Many people with gestational diabetes deliver their babies at full term of 39–40 weeks. But delivery may happen earlier if there are risks for the parent or baby.

If you’ve received a diagnosis of gestational diabetes, you’re not alone. As many as 1 in 10 pregnant people develop gestational diabetes. You might feel worried about what this means for your pregnancy and your delivery plan.

Just like with other types of diabetes, you can manage gestational diabetes. This means you can have a healthy pregnancy and a healthy baby. The goal is to keep blood sugar as close to a typical range as possible with diet and exercise changes, as well as possibly insulin or other medications.

The best timing for delivery depends on many factors.

When blood sugar is well-managed and there are no expected risks for the birthing parent or baby, labor can start naturally toward the end of pregnancy. But if risks for the baby or birthing parent are present, doctors may induce labor early or plan for cesarean delivery, commonly referred to as a C-section.

You will have extra appointments with your doctor to monitor your health and your baby’s health. The results of this testing will help your doctor determine the best plan and timing for your baby’s birth.

Even expert groups don’t agree on a single best plan for delivery.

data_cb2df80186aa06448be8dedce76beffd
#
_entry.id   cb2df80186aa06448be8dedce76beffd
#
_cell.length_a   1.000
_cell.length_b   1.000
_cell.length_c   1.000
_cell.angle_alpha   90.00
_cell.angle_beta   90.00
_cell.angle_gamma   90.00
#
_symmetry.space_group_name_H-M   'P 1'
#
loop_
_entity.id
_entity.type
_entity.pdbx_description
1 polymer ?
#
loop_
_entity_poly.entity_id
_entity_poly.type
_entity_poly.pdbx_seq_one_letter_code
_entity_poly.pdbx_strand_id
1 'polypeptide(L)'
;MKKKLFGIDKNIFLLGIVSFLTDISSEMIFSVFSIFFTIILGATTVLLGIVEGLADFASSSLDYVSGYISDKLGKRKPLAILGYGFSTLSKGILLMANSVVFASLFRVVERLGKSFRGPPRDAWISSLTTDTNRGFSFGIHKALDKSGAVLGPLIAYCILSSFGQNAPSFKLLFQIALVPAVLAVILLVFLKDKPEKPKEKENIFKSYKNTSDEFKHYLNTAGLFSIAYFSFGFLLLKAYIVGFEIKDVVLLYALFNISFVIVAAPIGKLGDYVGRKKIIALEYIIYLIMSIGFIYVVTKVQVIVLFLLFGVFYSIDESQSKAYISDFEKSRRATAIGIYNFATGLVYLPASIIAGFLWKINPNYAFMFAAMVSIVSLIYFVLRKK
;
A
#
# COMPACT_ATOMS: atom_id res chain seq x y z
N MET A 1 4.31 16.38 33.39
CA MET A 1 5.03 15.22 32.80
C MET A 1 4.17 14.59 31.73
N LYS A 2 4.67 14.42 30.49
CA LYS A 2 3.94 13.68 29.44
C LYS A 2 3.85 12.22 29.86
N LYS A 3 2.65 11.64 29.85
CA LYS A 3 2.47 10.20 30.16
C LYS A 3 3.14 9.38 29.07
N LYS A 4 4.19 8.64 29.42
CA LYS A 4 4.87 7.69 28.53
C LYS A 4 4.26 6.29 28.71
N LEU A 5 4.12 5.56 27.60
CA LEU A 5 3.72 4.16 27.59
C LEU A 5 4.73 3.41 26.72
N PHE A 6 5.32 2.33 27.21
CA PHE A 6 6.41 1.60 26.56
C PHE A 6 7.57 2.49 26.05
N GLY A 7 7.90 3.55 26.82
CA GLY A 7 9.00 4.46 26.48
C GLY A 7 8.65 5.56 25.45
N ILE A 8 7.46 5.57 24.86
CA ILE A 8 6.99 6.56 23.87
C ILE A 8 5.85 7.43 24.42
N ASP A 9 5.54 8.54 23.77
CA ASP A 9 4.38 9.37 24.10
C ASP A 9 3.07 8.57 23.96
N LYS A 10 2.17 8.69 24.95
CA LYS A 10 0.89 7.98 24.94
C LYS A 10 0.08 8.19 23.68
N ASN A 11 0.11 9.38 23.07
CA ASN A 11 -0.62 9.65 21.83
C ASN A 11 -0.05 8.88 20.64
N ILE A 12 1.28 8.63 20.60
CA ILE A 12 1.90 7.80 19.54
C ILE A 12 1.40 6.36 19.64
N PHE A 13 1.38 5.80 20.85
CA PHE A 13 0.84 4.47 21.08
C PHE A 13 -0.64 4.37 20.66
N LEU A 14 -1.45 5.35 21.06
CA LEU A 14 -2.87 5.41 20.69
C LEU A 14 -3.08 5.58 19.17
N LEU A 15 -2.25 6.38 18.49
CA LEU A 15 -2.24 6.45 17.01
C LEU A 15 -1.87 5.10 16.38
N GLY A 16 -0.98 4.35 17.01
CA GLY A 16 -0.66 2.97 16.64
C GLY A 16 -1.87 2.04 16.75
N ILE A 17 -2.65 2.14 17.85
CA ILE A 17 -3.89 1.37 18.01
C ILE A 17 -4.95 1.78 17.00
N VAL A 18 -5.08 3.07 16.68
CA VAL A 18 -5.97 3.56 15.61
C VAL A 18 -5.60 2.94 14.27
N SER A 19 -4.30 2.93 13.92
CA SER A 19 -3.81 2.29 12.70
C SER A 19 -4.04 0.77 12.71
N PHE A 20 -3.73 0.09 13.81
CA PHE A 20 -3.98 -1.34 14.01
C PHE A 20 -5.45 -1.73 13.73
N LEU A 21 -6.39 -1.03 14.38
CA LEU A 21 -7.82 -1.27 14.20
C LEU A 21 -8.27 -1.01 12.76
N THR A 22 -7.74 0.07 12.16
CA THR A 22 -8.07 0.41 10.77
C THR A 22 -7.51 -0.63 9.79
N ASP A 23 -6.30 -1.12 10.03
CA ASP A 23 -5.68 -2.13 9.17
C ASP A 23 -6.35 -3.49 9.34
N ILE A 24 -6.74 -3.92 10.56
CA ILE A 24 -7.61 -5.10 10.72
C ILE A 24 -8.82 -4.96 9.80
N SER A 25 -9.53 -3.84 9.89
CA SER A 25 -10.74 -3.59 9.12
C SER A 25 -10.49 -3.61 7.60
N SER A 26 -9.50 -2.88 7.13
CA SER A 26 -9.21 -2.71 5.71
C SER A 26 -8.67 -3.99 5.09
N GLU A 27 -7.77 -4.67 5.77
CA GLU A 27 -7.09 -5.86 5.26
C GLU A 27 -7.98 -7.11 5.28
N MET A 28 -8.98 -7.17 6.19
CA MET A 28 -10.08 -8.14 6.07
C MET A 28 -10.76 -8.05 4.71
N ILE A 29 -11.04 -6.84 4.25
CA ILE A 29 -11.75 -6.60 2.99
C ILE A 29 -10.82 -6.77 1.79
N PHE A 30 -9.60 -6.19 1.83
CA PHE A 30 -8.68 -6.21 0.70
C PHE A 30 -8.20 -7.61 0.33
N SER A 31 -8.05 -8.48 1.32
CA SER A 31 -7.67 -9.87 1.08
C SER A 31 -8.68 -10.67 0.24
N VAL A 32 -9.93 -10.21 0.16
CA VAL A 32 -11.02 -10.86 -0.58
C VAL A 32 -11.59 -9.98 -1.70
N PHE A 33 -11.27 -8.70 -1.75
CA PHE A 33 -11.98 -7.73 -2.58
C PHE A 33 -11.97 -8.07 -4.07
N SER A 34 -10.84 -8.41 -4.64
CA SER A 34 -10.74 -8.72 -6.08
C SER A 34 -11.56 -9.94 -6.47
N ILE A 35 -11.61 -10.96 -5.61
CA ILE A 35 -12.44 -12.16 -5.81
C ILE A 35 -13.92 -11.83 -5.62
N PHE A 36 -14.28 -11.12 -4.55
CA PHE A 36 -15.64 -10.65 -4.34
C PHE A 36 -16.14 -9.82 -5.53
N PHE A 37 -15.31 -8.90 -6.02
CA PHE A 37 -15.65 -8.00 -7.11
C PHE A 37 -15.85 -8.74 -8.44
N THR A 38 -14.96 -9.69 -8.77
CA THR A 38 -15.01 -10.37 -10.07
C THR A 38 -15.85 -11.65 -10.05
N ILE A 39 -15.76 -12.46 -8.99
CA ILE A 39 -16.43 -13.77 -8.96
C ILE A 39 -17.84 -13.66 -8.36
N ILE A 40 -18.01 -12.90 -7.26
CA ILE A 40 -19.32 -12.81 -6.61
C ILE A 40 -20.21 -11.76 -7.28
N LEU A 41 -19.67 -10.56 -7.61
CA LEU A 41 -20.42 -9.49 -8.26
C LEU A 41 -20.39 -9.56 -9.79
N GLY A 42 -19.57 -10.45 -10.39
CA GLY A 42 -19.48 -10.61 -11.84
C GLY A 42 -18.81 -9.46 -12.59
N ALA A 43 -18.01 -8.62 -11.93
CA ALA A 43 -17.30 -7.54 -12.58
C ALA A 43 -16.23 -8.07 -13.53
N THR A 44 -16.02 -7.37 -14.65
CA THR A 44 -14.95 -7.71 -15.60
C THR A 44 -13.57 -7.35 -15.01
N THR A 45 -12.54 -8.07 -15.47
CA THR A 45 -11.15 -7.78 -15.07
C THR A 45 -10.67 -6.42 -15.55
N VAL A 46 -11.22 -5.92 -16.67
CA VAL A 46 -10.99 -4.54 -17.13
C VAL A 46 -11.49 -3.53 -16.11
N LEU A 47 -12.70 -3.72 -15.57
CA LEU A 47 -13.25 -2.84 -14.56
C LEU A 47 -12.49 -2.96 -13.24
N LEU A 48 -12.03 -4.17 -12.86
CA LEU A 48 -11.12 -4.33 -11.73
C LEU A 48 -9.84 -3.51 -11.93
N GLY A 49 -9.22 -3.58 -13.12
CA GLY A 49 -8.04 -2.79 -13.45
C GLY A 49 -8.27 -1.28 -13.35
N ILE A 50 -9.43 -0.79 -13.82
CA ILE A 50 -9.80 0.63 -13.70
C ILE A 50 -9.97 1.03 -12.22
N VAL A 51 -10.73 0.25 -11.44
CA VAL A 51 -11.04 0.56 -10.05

Generally, it’s best to keep the baby inside for as long as possible. The final weeks are important for brain and lung development as well as weight gain.

If your diabetes is well-managed, your baby is growing well, and you are in good health, many doctors agree it’s best to let your body go into labor naturally.

The American College of Obstetricians and Gynecologists recommends that a person with well-managed gestational diabetes can deliver at full term, which is defined as pregnancy from 39 weeks to 40 weeks and 6 days.

Beyond this week of pregnancy, your doctor may recommend inducing labor.

As the weeks go on, the baby can become bigger, potentially making labor more complicated.

Gestational diabetes affects your pregnancy in a few different ways. You can still have a healthy pregnancy and give birth to a healthy baby. You and your doctor just have some extra things to monitor.

You will need to do regular blood sugar checks at home. A healthcare professional will help you learn to use a blood sugar monitor and understand what the results mean.

You may need to make changes to your food choices and timing as well as your exercise routine. You may also need to use insulin to help manage your blood sugar levels.

You will also have more frequent medical appointments, blood work, and other tests to monitor your health and your baby’s growth. Gestational diabetes increases the risk of high blood pressure. A healthcare professional will regularly monitor your blood pressure throughout your pregnancy.

Pregnancy can be a stressful time, and many find that living with gestational diabetes increases their stress and anxiety. Some research from 2019 suggests that gestational diabetes can be a risk factor for developing postpartum depression. Let your healthcare professional know if you are experiencing changes in your mood or anxiety.

The timing of delivery in gestational diabetes will depend on the health of the pregnant person and the baby. If the birthing parent and baby are healthy, it’s usually best to go full-term and let labor start on its own.